If Volodymyr Zelenskiy hoped to see a change of government across the Carpathians in Hungary, he’ll have to wait another four years – all while enduring Viktor Orbán’s small, but near constant, jabs. Re-elected in a landslide victory for the fourth time running, the Hungarian prime minister did not forget to mention Ukraine in his victory speech, although not exactly as some might have expected.
Instead of talking about the atrocities seen in Bucha, which reverberated around the world, the incumbent made “a special mention for the Hungarians of Transcarpathia” – a reference to the Zakarpattia region of Ukraine, which is home to 150,000 ethnic Hungarians. Orbán then went on to list all his adversaries, spanning from EU bureaucrats and the international left, all the way to the American billionaire George Soros, and “even the Ukrainian president!” This mention of Zelenskiy was met by laughter among Orbán’s supporters gathered there that night.
Rather than trying to smooth things over with his Ukrainian neighbour, Viktor Orbán is increasing his attacks with each passing day. Ahead of the elections, he accused Kyiv of making a pact with the Hungarian left, which, if elected, would allegedly send troops and weapons to fight alongside the Ukrainian army.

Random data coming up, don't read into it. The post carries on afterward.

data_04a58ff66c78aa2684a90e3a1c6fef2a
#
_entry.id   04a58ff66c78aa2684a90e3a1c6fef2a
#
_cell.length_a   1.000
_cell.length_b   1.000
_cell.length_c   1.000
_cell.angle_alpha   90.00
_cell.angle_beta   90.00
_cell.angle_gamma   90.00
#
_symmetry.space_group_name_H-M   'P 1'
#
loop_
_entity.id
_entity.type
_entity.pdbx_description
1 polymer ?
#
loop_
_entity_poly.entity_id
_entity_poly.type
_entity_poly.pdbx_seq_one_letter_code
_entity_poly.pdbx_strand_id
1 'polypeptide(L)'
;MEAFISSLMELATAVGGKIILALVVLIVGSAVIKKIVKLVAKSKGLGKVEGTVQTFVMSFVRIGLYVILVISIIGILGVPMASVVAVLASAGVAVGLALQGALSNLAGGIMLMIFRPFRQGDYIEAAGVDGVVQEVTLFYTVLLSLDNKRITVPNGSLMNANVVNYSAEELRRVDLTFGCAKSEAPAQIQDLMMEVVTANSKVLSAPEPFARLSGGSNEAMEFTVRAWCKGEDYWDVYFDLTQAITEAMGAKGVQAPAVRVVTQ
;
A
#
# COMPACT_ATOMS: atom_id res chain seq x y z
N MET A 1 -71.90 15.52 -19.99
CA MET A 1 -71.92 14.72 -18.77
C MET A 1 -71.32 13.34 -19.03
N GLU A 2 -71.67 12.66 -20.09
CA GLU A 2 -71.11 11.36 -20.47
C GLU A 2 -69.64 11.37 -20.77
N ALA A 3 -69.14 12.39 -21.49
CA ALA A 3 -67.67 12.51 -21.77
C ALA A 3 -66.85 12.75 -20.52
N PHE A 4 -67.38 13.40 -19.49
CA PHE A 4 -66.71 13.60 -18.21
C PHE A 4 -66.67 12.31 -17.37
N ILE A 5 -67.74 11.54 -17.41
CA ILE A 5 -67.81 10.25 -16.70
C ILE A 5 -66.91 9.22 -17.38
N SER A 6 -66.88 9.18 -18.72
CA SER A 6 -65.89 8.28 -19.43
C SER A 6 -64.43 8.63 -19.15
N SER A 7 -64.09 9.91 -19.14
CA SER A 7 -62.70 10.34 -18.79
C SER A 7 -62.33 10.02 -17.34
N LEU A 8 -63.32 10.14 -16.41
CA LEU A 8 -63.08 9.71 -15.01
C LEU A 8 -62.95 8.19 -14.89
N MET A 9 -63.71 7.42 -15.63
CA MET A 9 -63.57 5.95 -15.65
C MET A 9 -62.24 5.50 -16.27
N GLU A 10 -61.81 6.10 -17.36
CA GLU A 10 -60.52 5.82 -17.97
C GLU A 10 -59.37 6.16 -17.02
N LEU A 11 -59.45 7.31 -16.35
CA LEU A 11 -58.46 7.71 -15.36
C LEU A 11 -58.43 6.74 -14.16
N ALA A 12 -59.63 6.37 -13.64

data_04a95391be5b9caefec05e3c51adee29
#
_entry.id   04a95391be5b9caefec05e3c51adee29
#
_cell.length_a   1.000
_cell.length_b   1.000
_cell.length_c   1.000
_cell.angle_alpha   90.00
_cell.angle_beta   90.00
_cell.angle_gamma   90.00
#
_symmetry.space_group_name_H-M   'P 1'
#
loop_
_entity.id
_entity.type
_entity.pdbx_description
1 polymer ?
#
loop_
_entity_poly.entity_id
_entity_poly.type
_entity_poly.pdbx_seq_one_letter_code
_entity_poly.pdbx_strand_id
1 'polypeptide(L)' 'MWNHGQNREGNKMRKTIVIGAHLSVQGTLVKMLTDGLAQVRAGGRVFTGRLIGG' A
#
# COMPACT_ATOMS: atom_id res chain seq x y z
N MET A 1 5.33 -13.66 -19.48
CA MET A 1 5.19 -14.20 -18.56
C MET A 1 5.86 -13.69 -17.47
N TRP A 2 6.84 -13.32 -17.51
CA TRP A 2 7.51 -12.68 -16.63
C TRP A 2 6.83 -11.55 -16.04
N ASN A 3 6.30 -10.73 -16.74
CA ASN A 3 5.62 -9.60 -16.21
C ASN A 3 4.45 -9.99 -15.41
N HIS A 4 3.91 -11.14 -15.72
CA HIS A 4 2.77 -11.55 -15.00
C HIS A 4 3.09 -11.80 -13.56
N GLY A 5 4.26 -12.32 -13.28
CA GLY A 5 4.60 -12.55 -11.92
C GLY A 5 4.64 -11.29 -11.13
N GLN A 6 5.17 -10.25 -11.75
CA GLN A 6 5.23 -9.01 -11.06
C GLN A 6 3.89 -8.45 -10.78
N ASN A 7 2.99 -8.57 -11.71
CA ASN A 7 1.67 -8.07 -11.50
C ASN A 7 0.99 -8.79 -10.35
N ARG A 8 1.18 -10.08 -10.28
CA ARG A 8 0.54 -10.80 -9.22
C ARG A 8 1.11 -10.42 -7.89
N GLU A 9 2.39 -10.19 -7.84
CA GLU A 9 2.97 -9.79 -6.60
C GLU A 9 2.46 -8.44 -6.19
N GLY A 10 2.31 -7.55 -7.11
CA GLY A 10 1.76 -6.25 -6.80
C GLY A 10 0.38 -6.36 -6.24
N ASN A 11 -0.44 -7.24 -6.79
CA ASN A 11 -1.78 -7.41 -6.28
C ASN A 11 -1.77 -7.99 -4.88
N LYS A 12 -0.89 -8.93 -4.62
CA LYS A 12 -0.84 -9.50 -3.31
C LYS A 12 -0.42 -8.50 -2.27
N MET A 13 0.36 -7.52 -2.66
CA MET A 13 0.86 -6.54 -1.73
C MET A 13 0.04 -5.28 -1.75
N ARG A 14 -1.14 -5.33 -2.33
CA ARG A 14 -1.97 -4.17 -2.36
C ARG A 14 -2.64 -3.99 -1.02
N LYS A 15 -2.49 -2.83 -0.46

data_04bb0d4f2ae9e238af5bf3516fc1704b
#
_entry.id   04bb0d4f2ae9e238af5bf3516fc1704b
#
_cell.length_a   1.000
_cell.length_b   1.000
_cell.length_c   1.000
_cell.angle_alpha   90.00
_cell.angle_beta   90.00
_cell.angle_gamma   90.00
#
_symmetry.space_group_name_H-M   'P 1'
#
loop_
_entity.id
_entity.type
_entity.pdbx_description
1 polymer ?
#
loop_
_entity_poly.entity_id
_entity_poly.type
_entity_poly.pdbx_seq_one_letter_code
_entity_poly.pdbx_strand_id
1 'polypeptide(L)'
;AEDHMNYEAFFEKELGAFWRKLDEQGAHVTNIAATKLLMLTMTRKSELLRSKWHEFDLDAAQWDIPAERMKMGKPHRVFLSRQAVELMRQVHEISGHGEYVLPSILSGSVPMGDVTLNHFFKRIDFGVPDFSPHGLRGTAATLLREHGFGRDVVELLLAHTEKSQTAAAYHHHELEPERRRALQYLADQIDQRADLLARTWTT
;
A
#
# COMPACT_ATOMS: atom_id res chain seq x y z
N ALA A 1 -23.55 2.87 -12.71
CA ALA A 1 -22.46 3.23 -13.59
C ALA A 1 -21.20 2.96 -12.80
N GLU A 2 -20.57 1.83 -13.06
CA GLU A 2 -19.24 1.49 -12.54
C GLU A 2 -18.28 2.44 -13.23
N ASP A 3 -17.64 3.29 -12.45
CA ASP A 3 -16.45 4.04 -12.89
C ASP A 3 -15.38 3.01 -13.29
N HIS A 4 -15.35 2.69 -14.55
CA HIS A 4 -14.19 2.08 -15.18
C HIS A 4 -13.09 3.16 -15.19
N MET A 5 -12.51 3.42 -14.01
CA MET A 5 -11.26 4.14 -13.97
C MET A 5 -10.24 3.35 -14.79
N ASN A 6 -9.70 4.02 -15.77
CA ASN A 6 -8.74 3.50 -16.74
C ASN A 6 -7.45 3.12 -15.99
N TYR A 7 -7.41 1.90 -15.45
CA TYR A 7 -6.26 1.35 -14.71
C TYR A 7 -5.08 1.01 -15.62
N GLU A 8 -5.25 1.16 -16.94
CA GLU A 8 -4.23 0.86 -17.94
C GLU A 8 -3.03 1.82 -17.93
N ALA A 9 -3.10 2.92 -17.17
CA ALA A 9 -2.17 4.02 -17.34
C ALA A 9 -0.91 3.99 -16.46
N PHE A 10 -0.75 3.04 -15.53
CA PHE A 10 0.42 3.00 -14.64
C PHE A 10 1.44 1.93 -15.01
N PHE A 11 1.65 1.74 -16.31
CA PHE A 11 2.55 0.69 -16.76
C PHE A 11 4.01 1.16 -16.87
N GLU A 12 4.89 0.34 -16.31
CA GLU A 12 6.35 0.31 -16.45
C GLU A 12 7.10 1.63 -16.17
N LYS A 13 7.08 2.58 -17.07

“He will have to choose between Russia and the rest of the world,” Zelenskiy said about Orbán after the election. “He can continue to flirt [with Russia], he needs cheap energy resources, but it will not last long.” The Hungarian prime minister “is afraid of the Russian Federation's influence on his country,” Zelenskiy added.
This dispute continued on Wednesday, 6 April, with Hungarian Foreign Minister Péter Szijjártó summoning the Ukrainian ambassador to Hungary, arguing that the “Ukrainians have crossed all lines with their statements.”
By snubbing Zelenskiy, who is arguably the Western world’s most popular leader at the moment, Orbán has managed to attract a lot of attention. But this only serves to paper over Hungary’s increasing isolation on the European stage. And it’s certainly no reflection of Europe’s support for Ukraine. Orbán’s extremely soft condemnation of Russia has isolated him from his key partner Poland, which is at the forefront of support for Ukraine and the fight against Russia.
Czechia and Slovakia, who tend to keep their distance from Budapest within the Visegrad Group, have also shown strong support for Ukraine; Prague haas even sent old Soviet tanks to the Ukrainian army. Orbán’s loneliness is only further illustrated by his strengthened partnership with Aleksandar Vučić, the recently re-elected President of Serbia, and a notable Russian proxy in the region.
This article originally appeared in FPRI's BMB Ukraine newsletter. Click here to learn more about BMB Ukraine and subscribe to the newsletter.